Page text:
Visitor numbers up by 7.4 per cent

Varadkar says the Gathering is having an impact

A sightseeing  bus is seen behind a bike rack  in Dublin. Tourism Ireland said today that up to one million US visitors may holiday in the Republic  this year. Photograph: The Irish Times

A sightseeing bus is seen behind a bike rack in Dublin. Tourism Ireland said today that up to one million US visitors may holiday in the Republic this year. Photograph: The Irish Times

Mon, Apr 29, 2013, 15:15

Visitor numbers to this State increased by 7.4 per cent for the first three months of the year, producing the highest number of trips to Ireland in that period since 2009.

The Central Statistics Office noted that trip numbers were influenced by when Easter fell. This year Easter Sunday fell on the last day of March, which helped to boost numbers for the first quarter.

Minister for Tourism Leo Varadkar welcomed the increase in visitor numbers and said it suggested the Gathering was having a real impact. “It’s very encouraging as we head into the main tourism season,” he said.

Between January and March some 1,251,700 trips were made to Ireland - 86,600 more than the same period last year. Trips by US and Canadian residents increased by almost 17 per cent to 168,800. Excluding the British, trips by European residents increased by 13 per cent to 444,000. There was a 1.4 per cent increase in trips by British residents - they totalled 570,200.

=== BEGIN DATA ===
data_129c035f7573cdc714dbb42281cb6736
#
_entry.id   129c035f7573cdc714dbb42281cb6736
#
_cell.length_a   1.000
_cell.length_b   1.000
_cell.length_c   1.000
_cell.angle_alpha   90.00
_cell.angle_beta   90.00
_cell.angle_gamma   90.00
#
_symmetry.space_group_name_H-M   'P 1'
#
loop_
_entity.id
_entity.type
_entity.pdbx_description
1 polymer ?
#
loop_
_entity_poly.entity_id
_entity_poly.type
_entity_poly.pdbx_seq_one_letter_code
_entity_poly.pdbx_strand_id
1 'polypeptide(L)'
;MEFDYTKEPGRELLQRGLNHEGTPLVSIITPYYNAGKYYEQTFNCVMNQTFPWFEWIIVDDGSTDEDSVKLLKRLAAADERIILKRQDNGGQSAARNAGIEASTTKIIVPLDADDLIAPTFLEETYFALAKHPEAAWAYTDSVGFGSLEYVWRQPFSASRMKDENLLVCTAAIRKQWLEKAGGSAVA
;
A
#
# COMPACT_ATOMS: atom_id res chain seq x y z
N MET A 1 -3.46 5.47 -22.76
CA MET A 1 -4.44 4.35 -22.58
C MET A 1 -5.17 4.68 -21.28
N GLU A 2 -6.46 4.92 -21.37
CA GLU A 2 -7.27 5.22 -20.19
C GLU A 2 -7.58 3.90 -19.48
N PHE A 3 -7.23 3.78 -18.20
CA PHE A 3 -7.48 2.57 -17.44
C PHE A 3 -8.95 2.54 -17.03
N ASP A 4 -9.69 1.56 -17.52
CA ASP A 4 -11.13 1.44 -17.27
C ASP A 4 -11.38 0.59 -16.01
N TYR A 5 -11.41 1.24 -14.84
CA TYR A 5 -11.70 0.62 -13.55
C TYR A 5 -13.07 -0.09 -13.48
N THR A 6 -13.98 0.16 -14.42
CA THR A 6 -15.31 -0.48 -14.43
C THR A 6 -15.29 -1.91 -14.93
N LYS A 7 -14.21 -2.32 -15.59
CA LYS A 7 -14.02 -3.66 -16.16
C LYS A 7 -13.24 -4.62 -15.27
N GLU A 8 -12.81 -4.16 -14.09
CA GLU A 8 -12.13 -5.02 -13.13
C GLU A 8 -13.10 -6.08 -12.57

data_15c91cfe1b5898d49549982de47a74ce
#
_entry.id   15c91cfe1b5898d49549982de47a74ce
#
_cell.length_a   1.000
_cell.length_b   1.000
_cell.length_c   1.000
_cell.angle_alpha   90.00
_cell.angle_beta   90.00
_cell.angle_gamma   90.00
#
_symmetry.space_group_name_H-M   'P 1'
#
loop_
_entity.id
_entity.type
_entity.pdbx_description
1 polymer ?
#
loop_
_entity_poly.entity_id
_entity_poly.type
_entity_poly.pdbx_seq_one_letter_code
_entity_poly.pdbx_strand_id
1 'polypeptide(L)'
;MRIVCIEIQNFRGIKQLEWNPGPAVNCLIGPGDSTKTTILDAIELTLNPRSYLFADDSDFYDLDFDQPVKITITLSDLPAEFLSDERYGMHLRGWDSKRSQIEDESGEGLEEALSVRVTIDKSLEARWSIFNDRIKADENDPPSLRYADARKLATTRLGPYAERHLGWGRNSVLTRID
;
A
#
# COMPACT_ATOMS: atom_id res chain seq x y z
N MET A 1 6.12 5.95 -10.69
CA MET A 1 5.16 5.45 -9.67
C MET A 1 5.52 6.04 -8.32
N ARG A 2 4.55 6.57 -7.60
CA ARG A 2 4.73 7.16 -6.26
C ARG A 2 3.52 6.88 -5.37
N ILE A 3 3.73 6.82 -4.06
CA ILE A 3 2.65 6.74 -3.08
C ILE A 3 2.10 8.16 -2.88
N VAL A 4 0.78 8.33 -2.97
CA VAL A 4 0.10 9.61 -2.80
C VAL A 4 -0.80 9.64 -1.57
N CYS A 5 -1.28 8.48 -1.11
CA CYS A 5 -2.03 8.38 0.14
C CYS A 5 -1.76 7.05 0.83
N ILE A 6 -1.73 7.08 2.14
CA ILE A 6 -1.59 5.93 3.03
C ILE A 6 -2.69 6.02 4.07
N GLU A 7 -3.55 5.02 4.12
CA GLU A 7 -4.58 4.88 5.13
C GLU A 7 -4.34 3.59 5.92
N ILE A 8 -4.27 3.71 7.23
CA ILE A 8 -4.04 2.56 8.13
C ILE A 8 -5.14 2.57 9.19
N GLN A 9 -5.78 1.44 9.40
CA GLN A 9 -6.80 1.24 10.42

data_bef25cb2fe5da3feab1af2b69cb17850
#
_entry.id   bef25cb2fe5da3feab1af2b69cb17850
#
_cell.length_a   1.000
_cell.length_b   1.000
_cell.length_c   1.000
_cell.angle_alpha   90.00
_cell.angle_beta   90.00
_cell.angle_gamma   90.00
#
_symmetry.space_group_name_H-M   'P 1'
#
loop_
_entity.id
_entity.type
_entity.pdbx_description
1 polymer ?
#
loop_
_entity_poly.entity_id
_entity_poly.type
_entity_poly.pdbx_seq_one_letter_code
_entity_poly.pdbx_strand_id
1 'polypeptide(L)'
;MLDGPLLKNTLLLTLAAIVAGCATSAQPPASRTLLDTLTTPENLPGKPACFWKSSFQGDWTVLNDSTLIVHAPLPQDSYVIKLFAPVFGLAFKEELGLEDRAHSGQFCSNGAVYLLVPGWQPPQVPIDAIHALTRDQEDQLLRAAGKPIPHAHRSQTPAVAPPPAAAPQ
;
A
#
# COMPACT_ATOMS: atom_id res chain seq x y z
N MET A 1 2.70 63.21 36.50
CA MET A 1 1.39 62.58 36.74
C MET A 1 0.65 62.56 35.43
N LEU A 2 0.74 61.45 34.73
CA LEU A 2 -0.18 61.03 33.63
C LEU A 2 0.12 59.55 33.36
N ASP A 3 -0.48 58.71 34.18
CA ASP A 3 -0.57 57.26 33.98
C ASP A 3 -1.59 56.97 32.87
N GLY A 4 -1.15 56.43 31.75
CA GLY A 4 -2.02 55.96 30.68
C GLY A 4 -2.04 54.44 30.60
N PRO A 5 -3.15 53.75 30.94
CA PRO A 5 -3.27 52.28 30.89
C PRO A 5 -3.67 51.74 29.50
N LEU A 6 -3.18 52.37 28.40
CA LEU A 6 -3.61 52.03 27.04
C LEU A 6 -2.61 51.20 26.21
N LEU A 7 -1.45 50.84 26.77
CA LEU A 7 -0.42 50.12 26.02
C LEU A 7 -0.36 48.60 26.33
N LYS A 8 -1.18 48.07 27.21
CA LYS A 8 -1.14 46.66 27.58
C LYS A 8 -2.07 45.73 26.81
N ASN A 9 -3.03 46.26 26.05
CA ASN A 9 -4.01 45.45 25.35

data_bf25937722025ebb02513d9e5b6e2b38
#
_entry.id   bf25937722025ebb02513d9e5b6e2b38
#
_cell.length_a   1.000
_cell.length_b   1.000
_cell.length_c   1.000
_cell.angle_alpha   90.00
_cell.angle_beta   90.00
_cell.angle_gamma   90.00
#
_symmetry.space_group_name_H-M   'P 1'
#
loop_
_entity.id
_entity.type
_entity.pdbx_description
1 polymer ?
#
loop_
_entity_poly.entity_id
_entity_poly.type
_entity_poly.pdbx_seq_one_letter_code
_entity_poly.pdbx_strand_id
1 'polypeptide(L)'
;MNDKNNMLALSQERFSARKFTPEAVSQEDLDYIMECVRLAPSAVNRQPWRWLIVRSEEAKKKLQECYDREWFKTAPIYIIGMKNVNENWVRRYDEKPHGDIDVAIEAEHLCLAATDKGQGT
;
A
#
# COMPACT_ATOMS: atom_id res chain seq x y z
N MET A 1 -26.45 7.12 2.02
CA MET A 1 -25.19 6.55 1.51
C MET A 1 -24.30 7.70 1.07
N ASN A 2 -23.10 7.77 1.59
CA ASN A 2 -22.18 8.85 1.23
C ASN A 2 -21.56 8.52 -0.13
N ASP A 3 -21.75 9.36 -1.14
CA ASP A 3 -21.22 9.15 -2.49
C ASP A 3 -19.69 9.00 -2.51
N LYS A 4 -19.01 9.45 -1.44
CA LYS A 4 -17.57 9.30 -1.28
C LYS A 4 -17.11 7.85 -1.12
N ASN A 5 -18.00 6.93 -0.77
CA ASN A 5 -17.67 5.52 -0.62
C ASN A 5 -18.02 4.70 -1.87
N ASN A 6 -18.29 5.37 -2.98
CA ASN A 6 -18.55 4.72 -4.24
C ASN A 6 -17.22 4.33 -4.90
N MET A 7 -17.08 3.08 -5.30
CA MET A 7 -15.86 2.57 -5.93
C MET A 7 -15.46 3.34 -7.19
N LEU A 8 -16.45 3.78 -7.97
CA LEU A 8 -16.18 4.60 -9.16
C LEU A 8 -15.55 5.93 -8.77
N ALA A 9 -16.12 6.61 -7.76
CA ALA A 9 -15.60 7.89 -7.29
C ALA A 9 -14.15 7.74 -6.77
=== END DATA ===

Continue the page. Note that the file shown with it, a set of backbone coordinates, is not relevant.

Tourism Ireland said these were the strongest first quarter results from the US since 2004 and the strongest ever first quarter from Australia and the developing markets such as India and China.

Chief executive Niall Gibbons said Ireland could be on course to achieve the highest ever number of tourists from the US and Canada.

“This year we believe that North America and mainland Europe hold the key to tourism growth. 2012 was one of the strongest years for visitors from the US to Ireland, after 2007,” he said.

He said Tourism Ireland aimed to welcome more than one million American visitors this year who would spend about $1 billion (€760 million).

Mr Gibbons said the British market continued to be “challenging” so the 1.4 per cent increase in visitor numbers was very welcome.

“Our aim is to grow British holiday makers by more than 20 per cent - an additional 200,000 holiday visitors per year - by 2016. And, consumer confidence is vital if we are to sustain tourism growth.”

But while more people travelled here, Irish residents have been cutting back on on overseas travel. There were 1,208,900 outbound trips by Irish residents between January and March - a 2.1 per cent decrease on the same time last year.